With the European Commission for Energy stating that buildings are responsible for 40% of energy consumption and 36% of CO2 emissions in Europe, it has never been more important for architects to look for energy efficient solutions when designing buildings. This is particularly true for isolating temperatures within cladded façades, an issue that can often be overlooked. Jonathan Shaw, managing director of thermal break specialists, Armadillo, discusses the importance of thermal breaking within cladding and modern construction projects and how architects can make savings by investing in a thermal bridging solution.
Although cladding is imperative to protecting commercial buildings from outside elements and offering structural support, if the steel cladding framework is used to bridge the insulation envelope, it will conduct heat straight out of the building. Inserting a non-metallic thermal break to support cladding structures can eliminate this heat transfer, with the additional benefit of preventing condensation and temperature changes when extending into the building envelope.
Looking at condensation, this can occur in buildings that do not incorporate an effective thermal break. A lack of thermal bridging can cause cold temperatures to be transferred into the interior structure, creating cooler spots on the interior walls. This is where condensation can occur, leading to wider issues such as damp and mould, in turn causing potential health issues such as asthma. This was seen in the 1980s, where many buildings in the UK were developed with external fixtures that were not correctly isolated. Eventually, the cooler outside temperature was conducted indoors, causing incredibly damaging problems that were too expensive to repair. Consequently, the buildings were completely demolished. If an effective thermal break was specified, this would not have been the case.
Fortunately, times have moved on, and buildings today do not need to face the bulldozer to correct thermal bridging oversights. The solutions that Armadillo develop can reduce this energy transfer by more than half, preventing both condensation and energy loss.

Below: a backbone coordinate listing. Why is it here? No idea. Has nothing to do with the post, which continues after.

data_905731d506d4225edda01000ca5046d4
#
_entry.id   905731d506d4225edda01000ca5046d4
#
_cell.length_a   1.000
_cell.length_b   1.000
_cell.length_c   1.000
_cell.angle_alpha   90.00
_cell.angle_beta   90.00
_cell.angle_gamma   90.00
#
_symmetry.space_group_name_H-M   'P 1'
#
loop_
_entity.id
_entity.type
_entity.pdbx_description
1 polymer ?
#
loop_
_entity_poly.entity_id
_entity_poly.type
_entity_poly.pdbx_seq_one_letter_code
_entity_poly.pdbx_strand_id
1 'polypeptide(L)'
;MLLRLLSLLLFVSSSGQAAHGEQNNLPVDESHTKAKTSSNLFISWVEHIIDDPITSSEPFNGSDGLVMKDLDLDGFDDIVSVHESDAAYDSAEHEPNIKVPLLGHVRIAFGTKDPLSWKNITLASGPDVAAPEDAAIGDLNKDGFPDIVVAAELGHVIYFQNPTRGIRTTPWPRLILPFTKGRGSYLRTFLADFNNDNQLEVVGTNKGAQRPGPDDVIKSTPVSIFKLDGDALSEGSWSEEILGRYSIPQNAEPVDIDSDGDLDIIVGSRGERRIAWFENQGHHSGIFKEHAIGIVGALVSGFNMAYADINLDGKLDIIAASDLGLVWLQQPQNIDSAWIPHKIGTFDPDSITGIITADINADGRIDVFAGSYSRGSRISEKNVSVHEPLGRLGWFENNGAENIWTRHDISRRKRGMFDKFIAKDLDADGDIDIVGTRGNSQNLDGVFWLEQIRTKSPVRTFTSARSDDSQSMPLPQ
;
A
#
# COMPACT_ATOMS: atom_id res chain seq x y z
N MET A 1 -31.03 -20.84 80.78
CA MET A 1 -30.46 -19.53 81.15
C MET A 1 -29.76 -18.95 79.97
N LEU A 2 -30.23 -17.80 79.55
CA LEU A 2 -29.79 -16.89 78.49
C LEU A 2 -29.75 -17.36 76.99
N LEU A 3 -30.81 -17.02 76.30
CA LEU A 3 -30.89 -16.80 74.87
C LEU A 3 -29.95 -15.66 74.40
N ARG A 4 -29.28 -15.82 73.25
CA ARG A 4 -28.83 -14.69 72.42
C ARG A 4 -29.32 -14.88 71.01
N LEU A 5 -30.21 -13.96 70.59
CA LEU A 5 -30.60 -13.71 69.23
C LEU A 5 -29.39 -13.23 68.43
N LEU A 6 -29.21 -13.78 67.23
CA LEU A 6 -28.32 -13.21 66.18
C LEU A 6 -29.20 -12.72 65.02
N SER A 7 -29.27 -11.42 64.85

It’s not only cladding projects that make use of thermal breaks, bridging solutions are also used within structures that extend into the building envelope. Armadillo’s product, Armatherm™ Grade, offers excellent thermal isolation properties as well as exhibiting exceptional load carrying capacity. This was seen in a recent project the specialist undertook for Aldi, to insulate the distribution centre’s 1000 sqm cold store room, used to stock thousands of frozen and chilled products before distribution to UK Aldi stores. Armatherm™ Grade 500, was installed directly under steel column bases which bridged the floor slab insulation. Support columns passed through the non-load bearing slab insulation to warm ground beneath, short circuiting the insulation barrier. This worked perfectly as Armadillo’s material is an inert, ultra-high density closed-cell polymer, and offers high load capacity coupled with outstanding thermal performance. Since the installation, Aldi has appointed Armadillo to provide thermal breaks for three more cold store distribution centres across the UK as a result.
Previously, where applications required both high-thermal insulation and structural loads, a compromise between the two had to be struck. Armadillo’s range of thermal break solutions satisfy both of these qualities making them unusual in the market. An alternative material that is often specified for base column isolation is Iroko timber. This hardwood is capable of high-load requirements and offers good insulation when dry, however, over time the timber will absorb moisture making it damp, at which point the thermal insulation is dramatically reduced. There is also a risk of the timber rotting. Due to its closed-cell structure, Armadillo’s thermal bridging solutions do not absorb water, giving repeatable performance for the lifetime of the building, helping architects to feel confident in specifying Armatherm for a foundation structure.
Buildings that do not incorporate effective thermal breaks will suffer the consequences, particularly when it comes to energy loss. As heat is lost through structures that are poorly insulated, this affects the energy efficiency of the entire building, making the structure incredibly uneconomical. Using a thermal break can cut down energy loss by 80% for commercial properties, making massive savings on the running costs of these buildings.
As architects continue to work with developers to create sustainable, energy efficient buildings, understanding the latest technologies available on the market has never been more important. A detail that is commonly overlooked, a simple yet effective thermal break, can save hundreds of thousands on the overall energy costs of a building, making thermal solutions one of the most important elements an architect can invest in when working on major construction projects.